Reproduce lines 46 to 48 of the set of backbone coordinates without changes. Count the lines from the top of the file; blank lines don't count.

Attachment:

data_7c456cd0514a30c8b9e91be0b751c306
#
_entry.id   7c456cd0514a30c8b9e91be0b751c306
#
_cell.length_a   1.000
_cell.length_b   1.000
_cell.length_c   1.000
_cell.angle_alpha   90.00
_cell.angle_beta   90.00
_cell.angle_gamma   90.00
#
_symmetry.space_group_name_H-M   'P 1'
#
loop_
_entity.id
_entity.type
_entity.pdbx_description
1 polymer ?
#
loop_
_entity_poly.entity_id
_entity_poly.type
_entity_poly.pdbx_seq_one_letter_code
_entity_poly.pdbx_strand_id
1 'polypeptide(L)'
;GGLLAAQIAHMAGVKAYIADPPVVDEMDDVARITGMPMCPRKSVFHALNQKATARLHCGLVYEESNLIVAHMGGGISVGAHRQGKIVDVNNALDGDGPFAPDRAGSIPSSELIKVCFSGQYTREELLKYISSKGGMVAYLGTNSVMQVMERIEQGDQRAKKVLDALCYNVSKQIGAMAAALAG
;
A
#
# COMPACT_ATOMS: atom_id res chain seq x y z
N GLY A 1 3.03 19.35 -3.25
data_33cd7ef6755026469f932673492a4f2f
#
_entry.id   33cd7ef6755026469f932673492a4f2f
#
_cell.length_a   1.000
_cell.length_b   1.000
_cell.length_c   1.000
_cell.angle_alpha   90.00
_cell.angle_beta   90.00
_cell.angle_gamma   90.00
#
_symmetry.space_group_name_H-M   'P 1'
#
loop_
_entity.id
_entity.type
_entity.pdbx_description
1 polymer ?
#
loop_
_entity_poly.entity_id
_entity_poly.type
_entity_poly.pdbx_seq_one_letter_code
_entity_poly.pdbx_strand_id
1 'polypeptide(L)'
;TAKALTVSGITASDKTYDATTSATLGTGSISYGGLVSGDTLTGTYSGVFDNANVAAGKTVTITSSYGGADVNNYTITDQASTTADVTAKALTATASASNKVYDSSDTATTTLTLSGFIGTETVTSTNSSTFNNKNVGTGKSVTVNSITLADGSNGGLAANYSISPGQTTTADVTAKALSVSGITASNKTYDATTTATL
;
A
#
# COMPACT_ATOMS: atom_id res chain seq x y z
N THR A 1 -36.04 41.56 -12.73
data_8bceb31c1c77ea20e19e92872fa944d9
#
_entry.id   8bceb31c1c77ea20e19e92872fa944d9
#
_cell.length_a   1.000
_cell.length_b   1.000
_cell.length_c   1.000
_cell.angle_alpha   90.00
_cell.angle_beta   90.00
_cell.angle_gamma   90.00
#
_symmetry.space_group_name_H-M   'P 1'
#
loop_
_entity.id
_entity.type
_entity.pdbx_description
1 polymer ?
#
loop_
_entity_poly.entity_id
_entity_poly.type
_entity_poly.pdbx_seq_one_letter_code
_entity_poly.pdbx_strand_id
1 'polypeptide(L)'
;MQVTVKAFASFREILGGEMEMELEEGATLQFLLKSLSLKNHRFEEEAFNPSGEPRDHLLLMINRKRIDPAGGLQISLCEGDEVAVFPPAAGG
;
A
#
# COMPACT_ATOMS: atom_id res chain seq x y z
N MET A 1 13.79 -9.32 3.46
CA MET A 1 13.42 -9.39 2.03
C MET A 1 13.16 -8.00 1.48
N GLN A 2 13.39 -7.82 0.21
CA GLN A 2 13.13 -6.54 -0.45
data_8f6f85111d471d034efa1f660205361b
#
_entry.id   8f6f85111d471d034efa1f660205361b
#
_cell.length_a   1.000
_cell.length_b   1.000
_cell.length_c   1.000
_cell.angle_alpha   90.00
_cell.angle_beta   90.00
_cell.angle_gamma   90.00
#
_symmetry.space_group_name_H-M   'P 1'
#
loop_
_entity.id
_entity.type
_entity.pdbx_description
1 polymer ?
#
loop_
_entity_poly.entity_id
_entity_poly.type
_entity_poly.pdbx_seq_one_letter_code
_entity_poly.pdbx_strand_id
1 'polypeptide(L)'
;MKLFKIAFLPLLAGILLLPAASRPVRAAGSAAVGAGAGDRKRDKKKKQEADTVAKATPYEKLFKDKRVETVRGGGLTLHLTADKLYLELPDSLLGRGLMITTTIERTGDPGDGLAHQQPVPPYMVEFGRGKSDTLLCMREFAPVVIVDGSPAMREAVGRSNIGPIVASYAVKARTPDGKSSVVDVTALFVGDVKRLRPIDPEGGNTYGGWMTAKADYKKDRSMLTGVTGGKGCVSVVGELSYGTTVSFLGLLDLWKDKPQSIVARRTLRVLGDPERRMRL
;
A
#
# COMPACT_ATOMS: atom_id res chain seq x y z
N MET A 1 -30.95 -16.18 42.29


_entity.id
_entity.type
_entity.pdbx_description